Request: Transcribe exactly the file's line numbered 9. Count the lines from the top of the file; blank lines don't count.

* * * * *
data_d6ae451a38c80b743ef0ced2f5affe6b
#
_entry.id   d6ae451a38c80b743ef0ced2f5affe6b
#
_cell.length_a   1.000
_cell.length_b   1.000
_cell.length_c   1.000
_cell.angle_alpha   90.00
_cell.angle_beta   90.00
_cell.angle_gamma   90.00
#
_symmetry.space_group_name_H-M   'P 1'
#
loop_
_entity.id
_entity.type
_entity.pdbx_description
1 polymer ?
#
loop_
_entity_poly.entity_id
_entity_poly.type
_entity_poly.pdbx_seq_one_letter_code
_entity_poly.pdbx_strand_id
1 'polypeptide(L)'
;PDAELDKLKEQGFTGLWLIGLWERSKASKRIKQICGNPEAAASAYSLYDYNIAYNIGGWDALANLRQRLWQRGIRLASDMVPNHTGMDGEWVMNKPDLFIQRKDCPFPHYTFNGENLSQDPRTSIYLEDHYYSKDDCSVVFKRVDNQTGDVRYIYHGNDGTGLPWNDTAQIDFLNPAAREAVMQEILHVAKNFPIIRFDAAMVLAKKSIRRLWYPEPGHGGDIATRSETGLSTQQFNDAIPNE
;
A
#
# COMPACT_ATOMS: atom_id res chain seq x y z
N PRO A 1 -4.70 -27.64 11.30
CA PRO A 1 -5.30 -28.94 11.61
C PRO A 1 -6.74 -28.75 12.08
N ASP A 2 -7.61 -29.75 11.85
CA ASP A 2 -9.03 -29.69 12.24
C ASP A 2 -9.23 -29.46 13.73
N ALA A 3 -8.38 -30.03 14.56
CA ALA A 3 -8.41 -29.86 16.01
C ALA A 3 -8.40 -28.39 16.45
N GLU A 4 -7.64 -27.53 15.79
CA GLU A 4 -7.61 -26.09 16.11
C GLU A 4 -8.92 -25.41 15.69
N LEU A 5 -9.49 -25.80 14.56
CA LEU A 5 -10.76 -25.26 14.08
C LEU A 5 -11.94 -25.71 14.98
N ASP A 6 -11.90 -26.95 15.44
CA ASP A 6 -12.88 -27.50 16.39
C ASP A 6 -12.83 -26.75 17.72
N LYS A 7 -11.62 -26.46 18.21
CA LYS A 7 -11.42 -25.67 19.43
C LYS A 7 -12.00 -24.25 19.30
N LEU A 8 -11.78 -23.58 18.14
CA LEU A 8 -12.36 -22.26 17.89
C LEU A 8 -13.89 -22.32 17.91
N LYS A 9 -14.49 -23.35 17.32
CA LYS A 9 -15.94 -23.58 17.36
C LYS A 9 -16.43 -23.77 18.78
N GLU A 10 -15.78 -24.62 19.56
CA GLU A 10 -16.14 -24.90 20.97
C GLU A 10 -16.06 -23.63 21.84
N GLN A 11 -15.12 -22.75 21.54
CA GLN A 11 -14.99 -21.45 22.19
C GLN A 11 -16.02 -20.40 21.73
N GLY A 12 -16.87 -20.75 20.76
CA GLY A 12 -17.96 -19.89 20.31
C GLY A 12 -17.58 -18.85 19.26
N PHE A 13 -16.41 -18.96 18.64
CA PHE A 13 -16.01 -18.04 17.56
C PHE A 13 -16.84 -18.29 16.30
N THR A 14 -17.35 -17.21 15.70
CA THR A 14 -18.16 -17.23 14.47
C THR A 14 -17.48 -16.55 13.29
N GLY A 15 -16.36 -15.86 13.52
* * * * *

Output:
_cell.angle_beta   90.00